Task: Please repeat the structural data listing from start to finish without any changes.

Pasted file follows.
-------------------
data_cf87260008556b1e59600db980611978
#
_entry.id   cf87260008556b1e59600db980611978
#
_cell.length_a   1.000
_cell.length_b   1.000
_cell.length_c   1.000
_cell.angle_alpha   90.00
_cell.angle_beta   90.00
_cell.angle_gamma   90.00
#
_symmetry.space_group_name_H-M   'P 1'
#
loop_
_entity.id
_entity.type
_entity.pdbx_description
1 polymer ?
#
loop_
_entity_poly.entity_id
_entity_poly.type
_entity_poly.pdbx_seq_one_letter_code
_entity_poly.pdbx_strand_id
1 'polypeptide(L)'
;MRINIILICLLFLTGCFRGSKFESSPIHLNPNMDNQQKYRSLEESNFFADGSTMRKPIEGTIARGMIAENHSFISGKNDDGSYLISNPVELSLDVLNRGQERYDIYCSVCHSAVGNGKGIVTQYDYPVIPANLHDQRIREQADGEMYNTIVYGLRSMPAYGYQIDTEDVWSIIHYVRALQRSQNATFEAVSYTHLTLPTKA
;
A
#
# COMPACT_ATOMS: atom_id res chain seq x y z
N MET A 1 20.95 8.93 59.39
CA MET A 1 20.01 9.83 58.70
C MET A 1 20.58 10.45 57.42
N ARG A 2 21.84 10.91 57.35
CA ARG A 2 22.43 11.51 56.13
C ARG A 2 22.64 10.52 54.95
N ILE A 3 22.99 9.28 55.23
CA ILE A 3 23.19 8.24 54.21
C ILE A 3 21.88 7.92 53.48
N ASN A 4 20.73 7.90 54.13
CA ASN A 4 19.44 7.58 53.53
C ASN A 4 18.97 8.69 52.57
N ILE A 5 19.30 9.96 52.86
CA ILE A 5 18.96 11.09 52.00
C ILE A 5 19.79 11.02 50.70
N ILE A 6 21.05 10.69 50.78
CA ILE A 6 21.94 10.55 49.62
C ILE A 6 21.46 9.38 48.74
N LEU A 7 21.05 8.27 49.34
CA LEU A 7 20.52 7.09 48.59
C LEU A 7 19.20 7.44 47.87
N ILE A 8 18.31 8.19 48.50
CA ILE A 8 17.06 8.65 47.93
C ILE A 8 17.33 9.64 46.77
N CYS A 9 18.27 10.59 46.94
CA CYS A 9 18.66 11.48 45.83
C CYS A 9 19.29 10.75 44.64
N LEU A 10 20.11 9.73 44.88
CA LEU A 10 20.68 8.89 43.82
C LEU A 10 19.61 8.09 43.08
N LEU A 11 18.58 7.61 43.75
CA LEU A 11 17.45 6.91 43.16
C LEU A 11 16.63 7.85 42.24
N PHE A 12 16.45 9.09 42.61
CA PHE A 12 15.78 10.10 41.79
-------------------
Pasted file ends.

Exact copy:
data_cf87260008556b1e59600db980611978
#
_entry.id   cf87260008556b1e59600db980611978
#
_cell.length_a   1.000
_cell.length_b   1.000
_cell.length_c   1.000
_cell.angle_alpha   90.00
_cell.angle_beta   90.00
_cell.angle_gamma   90.00
#
_symmetry.space_group_name_H-M   'P 1'
#
loop_
_entity.id
_entity.type
_entity.pdbx_description
1 polymer ?
#
loop_
_entity_poly.entity_id
_entity_poly.type
_entity_poly.pdbx_seq_one_letter_code
_entity_poly.pdbx_strand_id
1 'polypeptide(L)'
;MRINIILICLLFLTGCFRGSKFESSPIHLNPNMDNQQKYRSLEESNFFADGSTMRKPIEGTIARGMIAENHSFISGKNDDGSYLISNPVELSLDVLNRGQERYDIYCSVCHSAVGNGKGIVTQYDYPVIPANLHDQRIREQADGEMYNTIVYGLRSMPAYGYQIDTEDVWSIIHYVRALQRSQNATFEAVSYTHLTLPTKA
;
A
#
# COMPACT_ATOMS: atom_id res chain seq x y z
N MET A 1 20.95 8.93 59.39
CA MET A 1 20.01 9.83 58.70
C MET A 1 20.58 10.45 57.42
N ARG A 2 21.84 10.91 57.35
CA ARG A 2 22.43 11.51 56.13
C ARG A 2 22.64 10.52 54.95
N ILE A 3 22.99 9.28 55.23
CA ILE A 3 23.19 8.24 54.21
C ILE A 3 21.88 7.92 53.48
N ASN A 4 20.73 7.90 54.13
CA ASN A 4 19.44 7.58 53.53
C ASN A 4 18.97 8.69 52.57
N ILE A 5 19.30 9.96 52.86
CA ILE A 5 18.96 11.09 52.00
C ILE A 5 19.79 11.02 50.70
N ILE A 6 21.05 10.69 50.78
CA ILE A 6 21.94 10.55 49.62
C ILE A 6 21.46 9.38 48.74
N LEU A 7 21.05 8.27 49.34
CA LEU A 7 20.52 7.09 48.59
C LEU A 7 19.20 7.44 47.87
N ILE A 8 18.31 8.19 48.50
CA ILE A 8 17.06 8.65 47.93
C ILE A 8 17.33 9.64 46.77
N CYS A 9 18.27 10.59 46.94
CA CYS A 9 18.66 11.48 45.83
C CYS A 9 19.29 10.75 44.64
N LEU A 10 20.11 9.73 44.88
CA LEU A 10 20.68 8.89 43.82
C LEU A 10 19.61 8.09 43.08
N LEU A 11 18.58 7.61 43.75
CA LEU A 11 17.45 6.91 43.16
C LEU A 11 16.63 7.85 42.24
N PHE A 12 16.45 9.09 42.61
CA PHE A 12 15.78 10.10 41.79